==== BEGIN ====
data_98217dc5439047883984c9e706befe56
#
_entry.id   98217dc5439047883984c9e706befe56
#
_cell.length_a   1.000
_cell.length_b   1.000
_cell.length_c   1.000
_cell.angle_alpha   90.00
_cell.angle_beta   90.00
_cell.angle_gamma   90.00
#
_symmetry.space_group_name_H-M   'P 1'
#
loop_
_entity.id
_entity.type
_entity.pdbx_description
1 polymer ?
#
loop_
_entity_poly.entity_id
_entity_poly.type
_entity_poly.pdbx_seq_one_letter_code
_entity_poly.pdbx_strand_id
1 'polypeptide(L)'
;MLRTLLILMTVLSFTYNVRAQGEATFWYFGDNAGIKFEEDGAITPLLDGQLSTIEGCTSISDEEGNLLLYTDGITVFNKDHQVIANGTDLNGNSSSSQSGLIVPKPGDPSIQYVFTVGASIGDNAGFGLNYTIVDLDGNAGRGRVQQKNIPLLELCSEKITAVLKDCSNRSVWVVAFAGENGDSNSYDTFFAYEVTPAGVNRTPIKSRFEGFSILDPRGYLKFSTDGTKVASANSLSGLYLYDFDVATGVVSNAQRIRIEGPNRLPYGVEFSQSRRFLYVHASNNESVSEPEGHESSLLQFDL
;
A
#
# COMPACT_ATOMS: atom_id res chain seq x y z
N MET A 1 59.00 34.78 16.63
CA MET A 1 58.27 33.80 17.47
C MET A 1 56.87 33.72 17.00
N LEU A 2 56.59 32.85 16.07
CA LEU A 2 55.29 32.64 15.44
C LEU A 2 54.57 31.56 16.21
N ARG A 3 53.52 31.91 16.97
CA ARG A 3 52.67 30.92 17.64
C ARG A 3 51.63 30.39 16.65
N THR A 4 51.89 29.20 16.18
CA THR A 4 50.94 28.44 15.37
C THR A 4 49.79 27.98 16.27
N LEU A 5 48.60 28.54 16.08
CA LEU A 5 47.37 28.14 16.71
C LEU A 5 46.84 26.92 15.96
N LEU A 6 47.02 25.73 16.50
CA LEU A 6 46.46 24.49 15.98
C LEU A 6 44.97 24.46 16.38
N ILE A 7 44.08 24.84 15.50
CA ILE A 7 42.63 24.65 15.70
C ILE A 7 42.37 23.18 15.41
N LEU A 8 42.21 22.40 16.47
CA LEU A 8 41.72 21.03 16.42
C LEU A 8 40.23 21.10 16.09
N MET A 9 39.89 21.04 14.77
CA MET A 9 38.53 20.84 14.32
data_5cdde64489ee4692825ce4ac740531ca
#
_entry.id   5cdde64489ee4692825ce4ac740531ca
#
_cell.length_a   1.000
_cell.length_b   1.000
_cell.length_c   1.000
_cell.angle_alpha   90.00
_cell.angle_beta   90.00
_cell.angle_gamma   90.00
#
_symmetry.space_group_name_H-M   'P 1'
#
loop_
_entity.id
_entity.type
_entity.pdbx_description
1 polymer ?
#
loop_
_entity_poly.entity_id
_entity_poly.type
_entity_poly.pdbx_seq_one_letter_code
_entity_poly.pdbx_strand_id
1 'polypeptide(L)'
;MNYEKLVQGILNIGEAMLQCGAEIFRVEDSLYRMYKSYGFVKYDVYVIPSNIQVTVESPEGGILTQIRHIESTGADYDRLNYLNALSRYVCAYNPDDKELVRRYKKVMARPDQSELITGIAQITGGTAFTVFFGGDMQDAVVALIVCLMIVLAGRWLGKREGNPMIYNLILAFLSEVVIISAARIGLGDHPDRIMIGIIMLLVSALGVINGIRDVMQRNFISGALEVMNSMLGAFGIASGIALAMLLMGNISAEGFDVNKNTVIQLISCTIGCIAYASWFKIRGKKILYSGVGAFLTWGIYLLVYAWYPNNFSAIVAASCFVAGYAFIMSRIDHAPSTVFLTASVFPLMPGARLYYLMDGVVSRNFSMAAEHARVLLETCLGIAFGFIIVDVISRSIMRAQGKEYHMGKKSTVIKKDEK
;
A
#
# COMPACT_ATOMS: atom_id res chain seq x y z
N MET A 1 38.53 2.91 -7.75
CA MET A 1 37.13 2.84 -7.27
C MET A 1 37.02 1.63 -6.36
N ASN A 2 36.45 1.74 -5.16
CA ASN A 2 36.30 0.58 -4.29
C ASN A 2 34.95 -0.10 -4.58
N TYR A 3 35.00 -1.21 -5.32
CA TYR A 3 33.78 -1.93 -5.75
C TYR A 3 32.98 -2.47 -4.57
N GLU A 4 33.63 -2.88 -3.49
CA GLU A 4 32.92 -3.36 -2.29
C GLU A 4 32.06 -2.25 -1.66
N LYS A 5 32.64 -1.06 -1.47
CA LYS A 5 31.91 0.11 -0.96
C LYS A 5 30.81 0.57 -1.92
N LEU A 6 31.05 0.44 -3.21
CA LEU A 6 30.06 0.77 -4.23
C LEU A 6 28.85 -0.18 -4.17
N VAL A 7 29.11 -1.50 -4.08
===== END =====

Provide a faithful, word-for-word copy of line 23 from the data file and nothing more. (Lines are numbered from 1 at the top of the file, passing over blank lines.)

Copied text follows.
_entity_poly.pdbx_seq_one_letter_code